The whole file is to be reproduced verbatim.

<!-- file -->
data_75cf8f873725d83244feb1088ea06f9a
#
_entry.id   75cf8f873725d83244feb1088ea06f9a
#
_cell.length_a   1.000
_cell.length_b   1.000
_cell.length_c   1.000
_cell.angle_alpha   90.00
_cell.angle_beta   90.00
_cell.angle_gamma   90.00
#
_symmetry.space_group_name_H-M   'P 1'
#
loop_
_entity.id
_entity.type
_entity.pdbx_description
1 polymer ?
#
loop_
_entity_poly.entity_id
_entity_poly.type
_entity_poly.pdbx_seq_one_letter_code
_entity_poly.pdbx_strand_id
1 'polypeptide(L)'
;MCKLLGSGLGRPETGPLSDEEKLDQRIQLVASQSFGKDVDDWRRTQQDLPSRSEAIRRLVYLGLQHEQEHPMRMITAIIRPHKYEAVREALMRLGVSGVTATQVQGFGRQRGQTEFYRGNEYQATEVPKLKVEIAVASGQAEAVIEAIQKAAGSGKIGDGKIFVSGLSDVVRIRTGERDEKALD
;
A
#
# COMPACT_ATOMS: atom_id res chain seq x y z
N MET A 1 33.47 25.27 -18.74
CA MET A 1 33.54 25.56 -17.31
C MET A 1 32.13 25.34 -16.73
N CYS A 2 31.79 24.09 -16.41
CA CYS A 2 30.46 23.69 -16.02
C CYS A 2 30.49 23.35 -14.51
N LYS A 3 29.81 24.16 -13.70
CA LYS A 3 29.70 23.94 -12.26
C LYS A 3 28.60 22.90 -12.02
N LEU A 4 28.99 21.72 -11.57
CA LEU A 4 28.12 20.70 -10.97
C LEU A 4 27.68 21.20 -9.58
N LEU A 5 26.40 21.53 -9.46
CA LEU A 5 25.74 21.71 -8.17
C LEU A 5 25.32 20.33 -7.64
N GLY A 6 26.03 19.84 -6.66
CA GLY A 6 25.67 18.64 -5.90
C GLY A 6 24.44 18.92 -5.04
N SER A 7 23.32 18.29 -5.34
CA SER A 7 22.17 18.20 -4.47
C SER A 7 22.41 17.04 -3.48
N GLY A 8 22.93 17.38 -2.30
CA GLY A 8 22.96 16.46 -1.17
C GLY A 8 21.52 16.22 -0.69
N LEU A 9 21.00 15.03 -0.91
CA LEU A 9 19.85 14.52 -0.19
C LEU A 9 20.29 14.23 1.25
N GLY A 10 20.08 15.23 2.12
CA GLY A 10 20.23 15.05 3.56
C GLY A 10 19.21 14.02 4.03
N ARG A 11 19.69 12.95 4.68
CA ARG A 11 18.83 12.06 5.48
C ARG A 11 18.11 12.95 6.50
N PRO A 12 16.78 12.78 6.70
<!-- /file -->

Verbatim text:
data_75cf8f873725d83244feb1088ea06f9a
#
_entry.id   75cf8f873725d83244feb1088ea06f9a
#
_cell.length_a   1.000
_cell.length_b   1.000
_cell.length_c   1.000
_cell.angle_alpha   90.00
_cell.angle_beta   90.00
_cell.angle_gamma   90.00
#
_symmetry.space_group_name_H-M   'P 1'
#
loop_
_entity.id
_entity.type
_entity.pdbx_description
1 polymer ?
#
loop_
_entity_poly.entity_id
_entity_poly.type
_entity_poly.pdbx_seq_one_letter_code
_entity_poly.pdbx_strand_id
1 'polypeptide(L)'
;MCKLLGSGLGRPETGPLSDEEKLDQRIQLVASQSFGKDVDDWRRTQQDLPSRSEAIRRLVYLGLQHEQEHPMRMITAIIRPHKYEAVREALMRLGVSGVTATQVQGFGRQRGQTEFYRGNEYQATEVPKLKVEIAVASGQAEAVIEAIQKAAGSGKIGDGKIFVSGLSDVVRIRTGERDEKALD
;
A
#
# COMPACT_ATOMS: atom_id res chain seq x y z
N MET A 1 33.47 25.27 -18.74
CA MET A 1 33.54 25.56 -17.31
C MET A 1 32.13 25.34 -16.73
N CYS A 2 31.79 24.09 -16.41
CA CYS A 2 30.46 23.69 -16.02
C CYS A 2 30.49 23.35 -14.51
N LYS A 3 29.81 24.16 -13.70
CA LYS A 3 29.70 23.94 -12.26
C LYS A 3 28.60 22.90 -12.02
N LEU A 4 28.99 21.72 -11.57
CA LEU A 4 28.12 20.70 -10.97
C LEU A 4 27.68 21.20 -9.58
N LEU A 5 26.40 21.53 -9.46
CA LEU A 5 25.74 21.71 -8.17
C LEU A 5 25.32 20.33 -7.64
N GLY A 6 26.03 19.84 -6.66
CA GLY A 6 25.67 18.64 -5.90
C GLY A 6 24.44 18.92 -5.04
N SER A 7 23.32 18.29 -5.34
CA SER A 7 22.17 18.20 -4.47
C SER A 7 22.41 17.04 -3.48
N GLY A 8 22.93 17.38 -2.30
CA GLY A 8 22.96 16.46 -1.17
C GLY A 8 21.52 16.22 -0.69
N LEU A 9 21.00 15.03 -0.91
CA LEU A 9 19.85 14.52 -0.19
C LEU A 9 20.29 14.23 1.25
N GLY A 10 20.08 15.23 2.12
CA GLY A 10 20.23 15.05 3.56
C GLY A 10 19.21 14.02 4.03
N ARG A 11 19.69 12.95 4.68
CA ARG A 11 18.83 12.06 5.48
C ARG A 11 18.11 12.95 6.50
N PRO A 12 16.78 12.78 6.70